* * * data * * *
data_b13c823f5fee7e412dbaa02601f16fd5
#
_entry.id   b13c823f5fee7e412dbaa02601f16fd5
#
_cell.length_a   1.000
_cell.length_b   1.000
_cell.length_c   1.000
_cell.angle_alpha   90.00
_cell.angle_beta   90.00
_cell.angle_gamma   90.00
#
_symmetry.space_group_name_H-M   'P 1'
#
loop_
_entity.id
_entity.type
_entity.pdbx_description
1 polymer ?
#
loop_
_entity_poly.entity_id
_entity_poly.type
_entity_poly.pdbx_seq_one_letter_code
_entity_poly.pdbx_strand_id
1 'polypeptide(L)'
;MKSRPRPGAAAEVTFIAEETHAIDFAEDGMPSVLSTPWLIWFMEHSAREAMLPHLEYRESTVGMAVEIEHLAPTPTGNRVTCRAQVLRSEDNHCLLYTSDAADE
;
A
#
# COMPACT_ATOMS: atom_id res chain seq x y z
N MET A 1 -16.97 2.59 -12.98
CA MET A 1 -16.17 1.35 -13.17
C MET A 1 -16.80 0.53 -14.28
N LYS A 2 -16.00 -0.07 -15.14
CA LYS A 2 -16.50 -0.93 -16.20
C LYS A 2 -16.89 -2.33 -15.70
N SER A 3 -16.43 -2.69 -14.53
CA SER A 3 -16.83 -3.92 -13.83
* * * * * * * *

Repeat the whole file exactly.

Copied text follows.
data_b13c823f5fee7e412dbaa02601f16fd5
#
_entry.id   b13c823f5fee7e412dbaa02601f16fd5
#
_cell.length_a   1.000
_cell.length_b   1.000
_cell.length_c   1.000
_cell.angle_alpha   90.00
_cell.angle_beta   90.00
_cell.angle_gamma   90.00
#
_symmetry.space_group_name_H-M   'P 1'
#
loop_
_entity.id
_entity.type
_entity.pdbx_description
1 polymer ?
#
loop_
_entity_poly.entity_id
_entity_poly.type
_entity_poly.pdbx_seq_one_letter_code
_entity_poly.pdbx_strand_id
1 'polypeptide(L)'
;MKSRPRPGAAAEVTFIAEETHAIDFAEDGMPSVLSTPWLIWFMEHSAREAMLPHLEYRESTVGMAVEIEHLAPTPTGNRVTCRAQVLRSEDNHCLLYTSDAADE
;
A
#
# COMPACT_ATOMS: atom_id res chain seq x y z
N MET A 1 -16.97 2.59 -12.98
CA MET A 1 -16.17 1.35 -13.17
C MET A 1 -16.80 0.53 -14.28
N LYS A 2 -16.00 -0.07 -15.14
CA LYS A 2 -16.50 -0.93 -16.20
C LYS A 2 -16.89 -2.33 -15.70
N SER A 3 -16.43 -2.69 -14.53
CA SER A 3 -16.83 -3.92 -13.83